This essay looks into a particular aspect of Sinological challenge to the modern project of Chinese philosophy within the Western academy through the lens of authorship, using the Zhuangzi 莊子 as a case study. It explores philosophical implications for texts whose authorship is in doubt and develops a new heuristic model of authorship and textuality, so that a more robust intellectual space for the philosophical discourse on Chinese classics can be carved out from the dominant historicist Sinological discourse.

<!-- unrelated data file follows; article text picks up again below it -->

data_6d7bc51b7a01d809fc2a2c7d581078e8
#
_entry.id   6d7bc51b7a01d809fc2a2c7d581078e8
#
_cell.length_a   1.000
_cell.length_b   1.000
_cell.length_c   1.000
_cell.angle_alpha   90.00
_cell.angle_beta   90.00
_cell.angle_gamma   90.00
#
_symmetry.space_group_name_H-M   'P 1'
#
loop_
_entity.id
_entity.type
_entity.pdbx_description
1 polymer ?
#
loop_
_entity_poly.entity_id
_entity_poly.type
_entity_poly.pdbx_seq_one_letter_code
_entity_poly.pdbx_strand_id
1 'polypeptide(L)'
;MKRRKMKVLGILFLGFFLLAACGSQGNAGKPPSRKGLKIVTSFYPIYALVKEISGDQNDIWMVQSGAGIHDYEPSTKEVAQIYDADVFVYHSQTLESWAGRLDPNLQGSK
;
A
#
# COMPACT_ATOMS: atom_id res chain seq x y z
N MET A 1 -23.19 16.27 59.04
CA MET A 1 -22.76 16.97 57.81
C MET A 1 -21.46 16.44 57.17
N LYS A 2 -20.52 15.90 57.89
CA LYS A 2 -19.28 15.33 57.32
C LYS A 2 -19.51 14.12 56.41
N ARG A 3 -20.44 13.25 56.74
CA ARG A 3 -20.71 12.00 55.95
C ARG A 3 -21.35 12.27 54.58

It argues that philosophical and Sinological approaches to Chinese classics have divergent scholarly objectives and follow different disciplinary norms. To clarify such divergence, it proposes a heuristic model to distinguish two sets of scholarly objects operative in Sinology and philosophy respectively, namely original text versus inherited text, historical author versus textual author, and authorial intent versus textual intent. These two sets of scholarly objects are related, at times overlapping but often irreducibly distinct, with the former in the pairs belonging to Sinologists and the latter to philosophers.